This study examined the concurrent and longitudinal relations of mother-child relationship quality, self-esteem, social competence, and maladjustment among maltreated (n = 206) and nonmaltreated (n = 139) school-aged children from low-income families. Results of the path analysis using structural equation modeling revealed that maltreatment at Time 1 was related to internalizing and externalizing symptomatology at Time 1, both directly as well as indirectly, through its influence on social competence at Time 1. Regardless of maltreatment status, secure mother-child relationship quality was negatively related to internalizing symptomatology at Time 1 and to internalizing and externalizing symptomatology at Time 2 via its influence on self-esteem at Time 1. The results are discussed as suggestive of the role of self-esteem and social competence as mediating mechanisms in the link between relational risks and children's maladjustment.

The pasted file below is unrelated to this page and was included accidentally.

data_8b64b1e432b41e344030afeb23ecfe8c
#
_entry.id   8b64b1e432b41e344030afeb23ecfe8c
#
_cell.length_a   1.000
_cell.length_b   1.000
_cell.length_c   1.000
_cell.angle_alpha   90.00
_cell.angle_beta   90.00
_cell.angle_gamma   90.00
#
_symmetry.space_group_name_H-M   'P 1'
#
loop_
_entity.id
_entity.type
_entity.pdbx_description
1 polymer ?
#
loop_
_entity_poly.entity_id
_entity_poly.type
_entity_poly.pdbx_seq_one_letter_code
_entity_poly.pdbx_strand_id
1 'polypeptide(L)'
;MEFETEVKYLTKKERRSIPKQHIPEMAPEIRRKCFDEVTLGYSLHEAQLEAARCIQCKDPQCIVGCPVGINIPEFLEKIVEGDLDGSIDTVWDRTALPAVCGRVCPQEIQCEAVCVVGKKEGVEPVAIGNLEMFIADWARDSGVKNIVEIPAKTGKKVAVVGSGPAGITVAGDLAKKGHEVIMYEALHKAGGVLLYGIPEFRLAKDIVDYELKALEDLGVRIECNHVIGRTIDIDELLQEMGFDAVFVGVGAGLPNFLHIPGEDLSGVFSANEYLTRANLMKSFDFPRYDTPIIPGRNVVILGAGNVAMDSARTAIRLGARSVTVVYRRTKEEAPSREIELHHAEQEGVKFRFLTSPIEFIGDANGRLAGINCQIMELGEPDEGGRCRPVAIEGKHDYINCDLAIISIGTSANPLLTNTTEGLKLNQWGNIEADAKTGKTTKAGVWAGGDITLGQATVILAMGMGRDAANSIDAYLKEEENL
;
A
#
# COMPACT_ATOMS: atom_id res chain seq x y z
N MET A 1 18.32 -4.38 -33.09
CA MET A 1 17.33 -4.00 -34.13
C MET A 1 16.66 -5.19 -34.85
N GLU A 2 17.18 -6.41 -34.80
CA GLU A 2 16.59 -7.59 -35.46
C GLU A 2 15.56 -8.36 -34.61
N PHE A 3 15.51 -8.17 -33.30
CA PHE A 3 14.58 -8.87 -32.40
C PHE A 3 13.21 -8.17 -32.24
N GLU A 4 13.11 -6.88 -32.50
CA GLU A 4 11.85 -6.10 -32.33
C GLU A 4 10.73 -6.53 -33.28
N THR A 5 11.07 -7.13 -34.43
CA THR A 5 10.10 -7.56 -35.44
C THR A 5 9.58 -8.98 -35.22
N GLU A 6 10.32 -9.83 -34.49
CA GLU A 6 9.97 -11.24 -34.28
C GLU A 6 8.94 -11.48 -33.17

|Number of pages
|Journal of Abnormal Child Psychology
|Published - Aug 2004
Bibliographical noteFunding Information:
This research was supported by grants from the National Institute of Mental Health (K01-MH068491-01), the William T. Grant Foundation, the Office of Child Abuse and Neglect, and the Spunk Fund, Inc. The authors would like to thank Michael Lynch, Jody Todd Manly, and Robin Sturm for their contributions to coordinating the summer camp and Fred Rogosch and Sheree Toth for their helpful comments.
- mother-child relationship quality
- social competence